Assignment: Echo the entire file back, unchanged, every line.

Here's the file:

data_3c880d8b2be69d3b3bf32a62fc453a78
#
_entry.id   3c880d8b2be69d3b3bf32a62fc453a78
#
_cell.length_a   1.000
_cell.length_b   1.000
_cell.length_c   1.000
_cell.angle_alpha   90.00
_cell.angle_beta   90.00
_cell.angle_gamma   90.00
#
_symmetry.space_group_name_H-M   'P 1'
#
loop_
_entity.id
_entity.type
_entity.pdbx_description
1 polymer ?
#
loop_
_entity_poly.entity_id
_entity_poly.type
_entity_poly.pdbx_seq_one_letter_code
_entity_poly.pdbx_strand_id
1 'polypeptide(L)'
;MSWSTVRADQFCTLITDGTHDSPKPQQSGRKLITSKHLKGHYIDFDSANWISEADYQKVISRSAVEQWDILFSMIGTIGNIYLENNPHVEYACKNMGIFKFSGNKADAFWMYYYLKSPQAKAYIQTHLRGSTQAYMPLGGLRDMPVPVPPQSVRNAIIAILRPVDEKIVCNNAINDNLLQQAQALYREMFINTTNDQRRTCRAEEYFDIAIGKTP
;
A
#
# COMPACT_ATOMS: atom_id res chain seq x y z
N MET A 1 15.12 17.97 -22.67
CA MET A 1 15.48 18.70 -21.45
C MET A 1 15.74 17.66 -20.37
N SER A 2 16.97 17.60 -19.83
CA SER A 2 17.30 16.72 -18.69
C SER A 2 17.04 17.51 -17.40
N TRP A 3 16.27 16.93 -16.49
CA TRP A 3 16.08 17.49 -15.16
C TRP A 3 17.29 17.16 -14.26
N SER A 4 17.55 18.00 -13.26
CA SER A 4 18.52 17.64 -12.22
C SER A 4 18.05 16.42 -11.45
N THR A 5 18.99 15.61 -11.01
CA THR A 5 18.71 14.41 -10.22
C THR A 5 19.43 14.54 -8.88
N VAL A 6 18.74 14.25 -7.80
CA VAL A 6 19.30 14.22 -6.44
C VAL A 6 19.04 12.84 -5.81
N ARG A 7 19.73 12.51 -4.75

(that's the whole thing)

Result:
data_3c880d8b2be69d3b3bf32a62fc453a78
#
_entry.id   3c880d8b2be69d3b3bf32a62fc453a78
#
_cell.length_a   1.000
_cell.length_b   1.000
_cell.length_c   1.000
_cell.angle_alpha   90.00
_cell.angle_beta   90.00
_cell.angle_gamma   90.00
#
_symmetry.space_group_name_H-M   'P 1'
#
loop_
_entity.id
_entity.type
_entity.pdbx_description
1 polymer ?
#
loop_
_entity_poly.entity_id
_entity_poly.type
_entity_poly.pdbx_seq_one_letter_code
_entity_poly.pdbx_strand_id
1 'polypeptide(L)'
;MSWSTVRADQFCTLITDGTHDSPKPQQSGRKLITSKHLKGHYIDFDSANWISEADYQKVISRSAVEQWDILFSMIGTIGNIYLENNPHVEYACKNMGIFKFSGNKADAFWMYYYLKSPQAKAYIQTHLRGSTQAYMPLGGLRDMPVPVPPQSVRNAIIAILRPVDEKIVCNNAINDNLLQQAQALYREMFINTTNDQRRTCRAEEYFDIAIGKTP
;
A
#
# COMPACT_ATOMS: atom_id res chain seq x y z
N MET A 1 15.12 17.97 -22.67
CA MET A 1 15.48 18.70 -21.45
C MET A 1 15.74 17.66 -20.37
N SER A 2 16.97 17.60 -19.83
CA SER A 2 17.30 16.72 -18.69
C SER A 2 17.04 17.51 -17.40
N TRP A 3 16.27 16.93 -16.49
CA TRP A 3 16.08 17.49 -15.16
C TRP A 3 17.29 17.16 -14.26
N SER A 4 17.55 18.00 -13.26
CA SER A 4 18.52 17.64 -12.22
C SER A 4 18.05 16.42 -11.45
N THR A 5 18.99 15.61 -11.01
CA THR A 5 18.71 14.41 -10.22
C THR A 5 19.43 14.54 -8.88
N VAL A 6 18.74 14.25 -7.80
CA VAL A 6 19.30 14.22 -6.44
C VAL A 6 19.04 12.84 -5.81
N ARG A 7 19.73 12.51 -4.75